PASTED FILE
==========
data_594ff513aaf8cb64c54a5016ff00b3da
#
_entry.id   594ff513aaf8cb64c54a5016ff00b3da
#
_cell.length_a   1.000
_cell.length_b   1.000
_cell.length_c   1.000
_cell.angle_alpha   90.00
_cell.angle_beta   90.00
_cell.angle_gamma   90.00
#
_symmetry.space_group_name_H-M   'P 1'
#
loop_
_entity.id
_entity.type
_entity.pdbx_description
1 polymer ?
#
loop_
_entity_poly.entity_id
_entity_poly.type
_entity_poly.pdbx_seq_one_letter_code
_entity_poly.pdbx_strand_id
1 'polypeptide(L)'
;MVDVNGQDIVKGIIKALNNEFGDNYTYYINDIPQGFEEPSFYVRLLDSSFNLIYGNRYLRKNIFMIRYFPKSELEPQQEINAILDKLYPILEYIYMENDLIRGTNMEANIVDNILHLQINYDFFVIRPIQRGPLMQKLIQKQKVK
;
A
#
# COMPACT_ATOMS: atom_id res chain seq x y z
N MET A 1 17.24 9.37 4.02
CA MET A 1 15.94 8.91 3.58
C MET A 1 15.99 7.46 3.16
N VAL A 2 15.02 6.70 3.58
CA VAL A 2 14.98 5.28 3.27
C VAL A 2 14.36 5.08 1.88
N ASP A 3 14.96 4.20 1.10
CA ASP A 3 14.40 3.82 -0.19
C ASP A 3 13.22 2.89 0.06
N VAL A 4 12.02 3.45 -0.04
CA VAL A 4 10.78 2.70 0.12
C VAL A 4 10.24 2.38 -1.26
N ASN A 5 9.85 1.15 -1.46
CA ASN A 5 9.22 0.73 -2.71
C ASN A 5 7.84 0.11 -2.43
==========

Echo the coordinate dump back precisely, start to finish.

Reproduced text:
data_594ff513aaf8cb64c54a5016ff00b3da
#
_entry.id   594ff513aaf8cb64c54a5016ff00b3da
#
_cell.length_a   1.000
_cell.length_b   1.000
_cell.length_c   1.000
_cell.angle_alpha   90.00
_cell.angle_beta   90.00
_cell.angle_gamma   90.00
#
_symmetry.space_group_name_H-M   'P 1'
#
loop_
_entity.id
_entity.type
_entity.pdbx_description
1 polymer ?
#
loop_
_entity_poly.entity_id
_entity_poly.type
_entity_poly.pdbx_seq_one_letter_code
_entity_poly.pdbx_strand_id
1 'polypeptide(L)'
;MVDVNGQDIVKGIIKALNNEFGDNYTYYINDIPQGFEEPSFYVRLLDSSFNLIYGNRYLRKNIFMIRYFPKSELEPQQEINAILDKLYPILEYIYMENDLIRGTNMEANIVDNILHLQINYDFFVIRPIQRGPLMQKLIQKQKVK
;
A
#
# COMPACT_ATOMS: atom_id res chain seq x y z
N MET A 1 17.24 9.37 4.02
CA MET A 1 15.94 8.91 3.58
C MET A 1 15.99 7.46 3.16
N VAL A 2 15.02 6.70 3.58
CA VAL A 2 14.98 5.28 3.27
C VAL A 2 14.36 5.08 1.88
N ASP A 3 14.96 4.20 1.10
CA ASP A 3 14.40 3.82 -0.19
C ASP A 3 13.22 2.89 0.06
N VAL A 4 12.02 3.45 -0.04
CA VAL A 4 10.78 2.70 0.12
C VAL A 4 10.24 2.38 -1.26
N ASN A 5 9.85 1.15 -1.46
CA ASN A 5 9.22 0.73 -2.71
C ASN A 5 7.84 0.11 -2.43